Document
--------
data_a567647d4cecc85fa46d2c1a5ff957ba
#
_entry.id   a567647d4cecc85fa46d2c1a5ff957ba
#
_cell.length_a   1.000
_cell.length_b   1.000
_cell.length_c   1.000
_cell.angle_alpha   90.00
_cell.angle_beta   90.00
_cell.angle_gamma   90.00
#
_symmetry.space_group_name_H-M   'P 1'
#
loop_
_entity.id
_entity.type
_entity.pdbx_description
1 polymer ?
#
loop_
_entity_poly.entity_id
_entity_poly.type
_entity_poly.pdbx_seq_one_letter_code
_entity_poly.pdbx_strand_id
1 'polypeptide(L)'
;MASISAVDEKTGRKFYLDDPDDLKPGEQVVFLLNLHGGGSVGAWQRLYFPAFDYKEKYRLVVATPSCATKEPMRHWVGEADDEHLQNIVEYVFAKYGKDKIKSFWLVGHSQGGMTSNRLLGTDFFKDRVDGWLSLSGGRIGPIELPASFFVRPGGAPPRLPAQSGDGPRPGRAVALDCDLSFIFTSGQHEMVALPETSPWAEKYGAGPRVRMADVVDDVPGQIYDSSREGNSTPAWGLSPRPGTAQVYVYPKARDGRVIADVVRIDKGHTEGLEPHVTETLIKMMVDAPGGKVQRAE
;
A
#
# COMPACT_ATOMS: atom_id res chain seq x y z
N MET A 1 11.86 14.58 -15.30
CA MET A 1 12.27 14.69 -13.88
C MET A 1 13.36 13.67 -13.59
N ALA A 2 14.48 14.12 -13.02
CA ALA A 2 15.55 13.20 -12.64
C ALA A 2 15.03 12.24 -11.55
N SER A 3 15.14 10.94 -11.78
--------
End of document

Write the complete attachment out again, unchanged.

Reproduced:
data_a567647d4cecc85fa46d2c1a5ff957ba
#
_entry.id   a567647d4cecc85fa46d2c1a5ff957ba
#
_cell.length_a   1.000
_cell.length_b   1.000
_cell.length_c   1.000
_cell.angle_alpha   90.00
_cell.angle_beta   90.00
_cell.angle_gamma   90.00
#
_symmetry.space_group_name_H-M   'P 1'
#
loop_
_entity.id
_entity.type
_entity.pdbx_description
1 polymer ?
#
loop_
_entity_poly.entity_id
_entity_poly.type
_entity_poly.pdbx_seq_one_letter_code
_entity_poly.pdbx_strand_id
1 'polypeptide(L)'
;MASISAVDEKTGRKFYLDDPDDLKPGEQVVFLLNLHGGGSVGAWQRLYFPAFDYKEKYRLVVATPSCATKEPMRHWVGEADDEHLQNIVEYVFAKYGKDKIKSFWLVGHSQGGMTSNRLLGTDFFKDRVDGWLSLSGGRIGPIELPASFFVRPGGAPPRLPAQSGDGPRPGRAVALDCDLSFIFTSGQHEMVALPETSPWAEKYGAGPRVRMADVVDDVPGQIYDSSREGNSTPAWGLSPRPGTAQVYVYPKARDGRVIADVVRIDKGHTEGLEPHVTETLIKMMVDAPGGKVQRAE
;
A
#
# COMPACT_ATOMS: atom_id res chain seq x y z
N MET A 1 11.86 14.58 -15.30
CA MET A 1 12.27 14.69 -13.88
C MET A 1 13.36 13.67 -13.59
N ALA A 2 14.48 14.12 -13.02
CA ALA A 2 15.55 13.20 -12.64
C ALA A 2 15.03 12.24 -11.55
N SER A 3 15.14 10.94 -11.78